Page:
Children and Pictures
CHILD & DEVELOPMENTAL PSYCHOLOGY. When children draw, what are they trying to convey? What do they see in their own work and what can we learn from it? Richard Jolley critiques the most recent studies conducted in the field, lending insight and perspective to art's roll in understanding child development. Addressing the traditional theories of drawing development, Jolley examines the key concepts of understanding and production, regarding pictures as representations, and relates this idea to children's concept of representation as a whole. Emphasizing the need to bring the study of children's drawings into mainstream child development studies, this text looks at the use of drawings in clinical settings, their noted benefits in therapeutic processes and examines their use as memory aids. Presenting up-to-date research, and pointing towards future topics of study, "Children and Pictures" is an edifying resource for parents, students, researchers, and educators in the field.
Piggy s Pictures
Piggy and Dad have fun with drawings, the bathtub, sandwiches, and bedtime.
Expressive Drug Pictures of Homoeopathic Materia Medica
Dr Chauhan has taken a lot of pains and given considerable thinking to produce this book. The book contains pictures to express the symptoms of the disease to enable the homeopath to understand the same. The pictures have been drawn well. If the students see the pictures, they will not miss the symptom of the ailment and in homeopathy the understanding of the ailment and in homeopathy the understanding of symptoms is very important. Any student seeing the pictures in the book will not forget the character of the disease indicated by it and for them this is very essential.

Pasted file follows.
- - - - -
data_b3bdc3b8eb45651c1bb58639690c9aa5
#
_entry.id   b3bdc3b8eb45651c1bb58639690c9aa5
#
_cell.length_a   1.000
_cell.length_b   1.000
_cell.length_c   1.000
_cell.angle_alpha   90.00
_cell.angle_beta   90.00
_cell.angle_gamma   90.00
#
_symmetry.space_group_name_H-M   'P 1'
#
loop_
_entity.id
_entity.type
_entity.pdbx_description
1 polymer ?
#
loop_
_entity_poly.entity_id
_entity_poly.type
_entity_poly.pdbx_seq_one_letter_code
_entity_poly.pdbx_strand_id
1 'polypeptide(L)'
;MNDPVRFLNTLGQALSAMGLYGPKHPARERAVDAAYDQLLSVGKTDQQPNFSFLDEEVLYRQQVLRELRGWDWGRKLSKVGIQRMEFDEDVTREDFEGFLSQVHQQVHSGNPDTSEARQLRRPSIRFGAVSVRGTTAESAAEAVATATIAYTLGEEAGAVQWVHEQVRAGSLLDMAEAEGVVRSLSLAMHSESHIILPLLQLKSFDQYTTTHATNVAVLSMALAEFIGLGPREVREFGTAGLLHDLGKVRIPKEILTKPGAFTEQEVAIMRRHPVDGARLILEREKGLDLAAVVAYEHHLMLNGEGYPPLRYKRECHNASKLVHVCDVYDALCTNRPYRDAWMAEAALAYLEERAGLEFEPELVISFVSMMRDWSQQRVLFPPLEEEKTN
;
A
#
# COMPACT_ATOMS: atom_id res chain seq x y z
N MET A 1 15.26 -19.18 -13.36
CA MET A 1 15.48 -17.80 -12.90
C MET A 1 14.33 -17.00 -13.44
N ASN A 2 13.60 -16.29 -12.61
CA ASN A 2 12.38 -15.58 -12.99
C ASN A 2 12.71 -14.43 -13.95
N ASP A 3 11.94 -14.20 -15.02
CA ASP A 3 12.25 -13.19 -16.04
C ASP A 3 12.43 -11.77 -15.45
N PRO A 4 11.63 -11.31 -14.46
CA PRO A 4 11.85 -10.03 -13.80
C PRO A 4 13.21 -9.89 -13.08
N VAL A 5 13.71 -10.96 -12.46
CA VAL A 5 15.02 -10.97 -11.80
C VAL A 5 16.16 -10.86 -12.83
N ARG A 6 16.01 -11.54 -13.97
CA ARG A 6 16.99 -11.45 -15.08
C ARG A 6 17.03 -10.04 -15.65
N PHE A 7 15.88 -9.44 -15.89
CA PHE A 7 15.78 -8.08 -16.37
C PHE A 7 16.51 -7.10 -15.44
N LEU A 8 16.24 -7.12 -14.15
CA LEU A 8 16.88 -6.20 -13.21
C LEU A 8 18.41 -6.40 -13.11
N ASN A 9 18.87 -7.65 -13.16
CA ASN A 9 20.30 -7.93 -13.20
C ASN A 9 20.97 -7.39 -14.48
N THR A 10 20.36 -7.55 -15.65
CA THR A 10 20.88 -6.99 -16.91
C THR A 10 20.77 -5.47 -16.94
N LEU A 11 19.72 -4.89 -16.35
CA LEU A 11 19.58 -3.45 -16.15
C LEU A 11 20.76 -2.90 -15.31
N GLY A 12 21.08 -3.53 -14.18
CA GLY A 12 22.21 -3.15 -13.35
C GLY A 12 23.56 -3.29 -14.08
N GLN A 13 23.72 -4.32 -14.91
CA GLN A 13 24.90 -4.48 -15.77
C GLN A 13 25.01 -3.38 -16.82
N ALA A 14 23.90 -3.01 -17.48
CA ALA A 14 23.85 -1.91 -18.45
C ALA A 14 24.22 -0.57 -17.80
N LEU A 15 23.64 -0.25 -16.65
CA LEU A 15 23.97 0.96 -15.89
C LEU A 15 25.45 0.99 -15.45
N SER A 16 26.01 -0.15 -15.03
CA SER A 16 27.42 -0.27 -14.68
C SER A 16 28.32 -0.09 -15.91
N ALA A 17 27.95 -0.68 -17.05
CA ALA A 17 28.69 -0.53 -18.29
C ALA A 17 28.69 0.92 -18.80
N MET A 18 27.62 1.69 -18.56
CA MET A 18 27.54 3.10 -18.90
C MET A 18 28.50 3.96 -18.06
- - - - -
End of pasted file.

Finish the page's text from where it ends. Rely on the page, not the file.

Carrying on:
Pictures of Romance
How do pictures tell stories? Why does the literary romance so often refer to paintings and other visual art objects? Beginning with these two seemingly unrelated questions, Wendy Steiner reveals an intricate exchange between the visual arts and the literary romance. Romances violate the casual, temporal, and logical cohesiveness of realist novels, and they do so in part by depicting love as a state of suspension, a condition outside of time. Steiner argues that because Renaissance and post-Renaissance painting also represents a suspended moment of perception with "unnatural" clarity and compression of meaning, it readily serves the romance as a symbol of antirealism. Yet the atemporality of stopped-action painting was actually an attempt to achieve pictorial realism—the way things "really" look. It is this paradox that interests Steiner: to signal their departure from realism, romances evoke the symbol of "realistic" visual artwork. Steiner explores this problem through analyses of Keats, Hawthorne, Joyce, and Picasso. She then examines a return to narrative conventions in visual art in the twentieth century, in the work of Lichtenstein and Warhol, and speculates on the fate of pictorial storytelling and the romance in postmodern art. An aesthetic fantasia of sorts, this study combines theory and analysis to illuminate an unexpected interconnection between literature and the visual arts.
Words for Pictures
The Italian Renaissance was a creative period for art criticism as well as for art itself. The early efforts to give verbal accounts of visual representations and their quality throw light not only on the art of the period but also on art criticism at any time. This collection of papers by art historian and critic Michael Baxandall represents his thinking over the past forty years on the relation between language and art. He offers seven thought-provoking pieces, three of which are new and written specifically for this book. Focusing on works of the fifteenth century, Baxandall shows with fresh insight how words match the experience of looking at paintings and sculptures. The author introduces the basic Renaissance framework for art criticism and proceeds to explore various humanist critical writings of the fifteenth and early sixteenth centuries. He concludes with a major new essay on Piero della Francesca’s Resurrection of Christ in which he probes the visual experience of a painting that criticism seeks to verbalize.